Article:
I Am Because We Are – **1/2

Posted: January 9, 2012 in 2008, Documentary, USA, XX1/2



Just saw the documentary that Madonna ‘made’ about the struggle of life in Malawi, her favorite African country. I’m sure Madonna means well with raising awareness for the problems of Malawi, but for some reason it bothered me a lot that she presented it. First of all: her voice. I love Madonna as an artist and a self-made woman, but she has a very monotonous and nasal voice that annoyed me to death. Secondly:  you hear Madonna tell her personal views and stories and you’re thinking: where did she sleep when she visited the area? which malaria pills did she take? why did she chose David and not any other boy to adopt?

What I’m saying is: you think too much about Madonna and not about what the documentary is all about: a country bound to just really stay one of the worst places on earth.

The documentary is over and you’re left with a bad feeling. “I Am Because We Are” is a Malawian expression that basically means that we are all united in this world and we can only solve its problems if we all work together. Well, I’m a pessimist, so I know that won’t work. You can try, but it won’t work. So why try? This is a necessary documentary and people will be upset after seeing it, but will the viewer start doing something? I don’t think so. And are we really all connected? If so, than we should question our every day life and that of others around us. I’m sure Madonna is surrounded by people who take cocaine on parties and don’t realize that taking cocaine is indirectly causing several people to get killed in the drug wars in Mexico and Columbia and so on. That has nothing to do with Malawi, but it crossed my mind. I’m sure a kid who lost his parents in a drug shoot out thinks the same ‘I am because we are’. The situation in Malawi is fucked up. I already knew this before this documentary. Is this documentary going to solve anything? Probably not. It will bring more awareness, but it’s 2012 and the country hasn’t really changed that much since the movie was shot.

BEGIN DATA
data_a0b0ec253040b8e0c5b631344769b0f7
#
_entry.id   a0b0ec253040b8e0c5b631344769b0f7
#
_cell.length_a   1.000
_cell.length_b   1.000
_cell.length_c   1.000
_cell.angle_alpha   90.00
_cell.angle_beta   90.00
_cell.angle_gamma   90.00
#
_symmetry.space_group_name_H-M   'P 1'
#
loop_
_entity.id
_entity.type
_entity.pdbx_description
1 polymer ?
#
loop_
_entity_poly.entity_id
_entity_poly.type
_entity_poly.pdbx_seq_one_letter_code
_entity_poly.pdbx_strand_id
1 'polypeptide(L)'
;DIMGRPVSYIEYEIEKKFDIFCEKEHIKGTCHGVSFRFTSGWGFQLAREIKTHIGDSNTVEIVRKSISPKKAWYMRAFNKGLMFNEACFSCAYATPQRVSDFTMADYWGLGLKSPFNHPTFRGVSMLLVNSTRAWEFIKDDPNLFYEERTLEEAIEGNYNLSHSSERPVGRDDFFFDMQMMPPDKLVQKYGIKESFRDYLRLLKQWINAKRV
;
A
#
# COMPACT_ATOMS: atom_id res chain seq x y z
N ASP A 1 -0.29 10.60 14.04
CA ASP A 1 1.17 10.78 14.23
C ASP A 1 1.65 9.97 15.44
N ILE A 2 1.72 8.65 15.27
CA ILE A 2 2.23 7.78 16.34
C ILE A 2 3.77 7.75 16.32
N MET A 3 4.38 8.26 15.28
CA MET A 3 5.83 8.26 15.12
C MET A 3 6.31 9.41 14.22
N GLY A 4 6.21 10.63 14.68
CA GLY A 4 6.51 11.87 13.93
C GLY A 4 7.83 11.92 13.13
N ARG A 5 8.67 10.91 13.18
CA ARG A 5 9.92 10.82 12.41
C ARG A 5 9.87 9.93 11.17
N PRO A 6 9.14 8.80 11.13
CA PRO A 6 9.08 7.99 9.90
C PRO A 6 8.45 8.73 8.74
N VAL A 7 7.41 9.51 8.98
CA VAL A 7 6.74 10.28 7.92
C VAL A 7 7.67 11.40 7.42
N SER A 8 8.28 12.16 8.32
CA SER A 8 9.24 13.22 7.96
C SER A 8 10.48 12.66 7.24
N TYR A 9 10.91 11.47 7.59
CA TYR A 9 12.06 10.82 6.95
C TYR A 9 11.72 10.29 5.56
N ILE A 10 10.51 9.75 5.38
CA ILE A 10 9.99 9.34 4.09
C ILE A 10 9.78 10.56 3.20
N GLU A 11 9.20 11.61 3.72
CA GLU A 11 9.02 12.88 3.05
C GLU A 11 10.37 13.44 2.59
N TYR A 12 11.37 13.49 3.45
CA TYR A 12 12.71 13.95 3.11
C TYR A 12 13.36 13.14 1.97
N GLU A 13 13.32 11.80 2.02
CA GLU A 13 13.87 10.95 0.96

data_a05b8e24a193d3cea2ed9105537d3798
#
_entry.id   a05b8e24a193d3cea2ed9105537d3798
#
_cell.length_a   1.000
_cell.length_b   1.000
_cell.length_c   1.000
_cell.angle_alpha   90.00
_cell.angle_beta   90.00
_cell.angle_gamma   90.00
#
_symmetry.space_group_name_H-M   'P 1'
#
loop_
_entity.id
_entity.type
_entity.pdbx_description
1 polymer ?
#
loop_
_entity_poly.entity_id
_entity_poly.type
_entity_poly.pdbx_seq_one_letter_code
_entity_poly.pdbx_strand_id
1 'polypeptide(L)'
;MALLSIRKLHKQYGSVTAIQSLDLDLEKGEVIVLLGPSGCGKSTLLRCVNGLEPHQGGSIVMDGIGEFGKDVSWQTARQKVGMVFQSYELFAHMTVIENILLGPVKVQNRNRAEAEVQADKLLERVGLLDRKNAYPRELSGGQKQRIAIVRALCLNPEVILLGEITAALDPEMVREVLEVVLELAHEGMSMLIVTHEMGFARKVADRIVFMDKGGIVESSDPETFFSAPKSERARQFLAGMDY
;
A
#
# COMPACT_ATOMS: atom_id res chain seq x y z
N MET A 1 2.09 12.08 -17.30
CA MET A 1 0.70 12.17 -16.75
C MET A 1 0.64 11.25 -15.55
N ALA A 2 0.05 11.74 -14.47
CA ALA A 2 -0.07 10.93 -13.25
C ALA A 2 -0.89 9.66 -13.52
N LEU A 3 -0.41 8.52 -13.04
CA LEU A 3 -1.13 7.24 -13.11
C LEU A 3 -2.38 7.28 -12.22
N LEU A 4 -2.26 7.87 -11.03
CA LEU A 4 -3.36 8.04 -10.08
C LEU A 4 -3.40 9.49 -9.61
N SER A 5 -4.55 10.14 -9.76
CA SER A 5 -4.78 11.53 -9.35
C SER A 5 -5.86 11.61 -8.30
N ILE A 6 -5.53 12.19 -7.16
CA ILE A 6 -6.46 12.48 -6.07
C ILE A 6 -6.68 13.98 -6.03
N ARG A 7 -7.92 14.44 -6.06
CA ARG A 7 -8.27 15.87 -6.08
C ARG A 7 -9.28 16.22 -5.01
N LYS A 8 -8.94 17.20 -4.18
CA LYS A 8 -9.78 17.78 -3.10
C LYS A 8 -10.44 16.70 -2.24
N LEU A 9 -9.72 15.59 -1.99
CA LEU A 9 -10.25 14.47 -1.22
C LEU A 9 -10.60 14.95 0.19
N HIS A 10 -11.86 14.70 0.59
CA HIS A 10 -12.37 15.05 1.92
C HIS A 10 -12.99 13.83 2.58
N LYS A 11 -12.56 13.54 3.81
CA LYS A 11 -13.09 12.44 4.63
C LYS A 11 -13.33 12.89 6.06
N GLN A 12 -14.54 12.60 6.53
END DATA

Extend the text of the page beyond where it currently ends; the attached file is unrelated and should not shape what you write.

I wasn’t so touched by this documentary as I should have been. It intrigued me and I stopped doing whatever I was doing to actually sit down and watch it. But I remember a documentary like ‘Promises’ about children in Israel and Palestine and I remember having really been upset when that documentary finished. Maybe I’ve become too cynical and unable to get touched by all the miseries in the world that I can’t solve anyways. Or maybe the documentary maker just didn’t edit it well enough so that I’d really be hit hard. That said, I did appreciate a lot that it’s not a good news show and it’s also no cheap emo awareness bs. Plus it tackled several subjects that I wasn’t aware of before, like the mutilation of children in name of superstition. t really respected the fact that the makers decided to also show that some people just love being the victim and don’t want to make something better of their life because they don’t want to admit that they have a problem. And I also appreciated that Madonna makes the viewer clear that we (from the West) shouldn’t think in terms like ‘it’s all better in the Western world’.

However, as she’s saying things like ‘people are happy here regardless of the diseases and people in Beverly Hills are sad regardless of their wealth’ you can’t help imagining her getting off the plane in LA from Malawi and heading straight to the Gucci store. So Madonna, in all her efforts, ruins this documentary.

You can actually see the whole movie on youtube:

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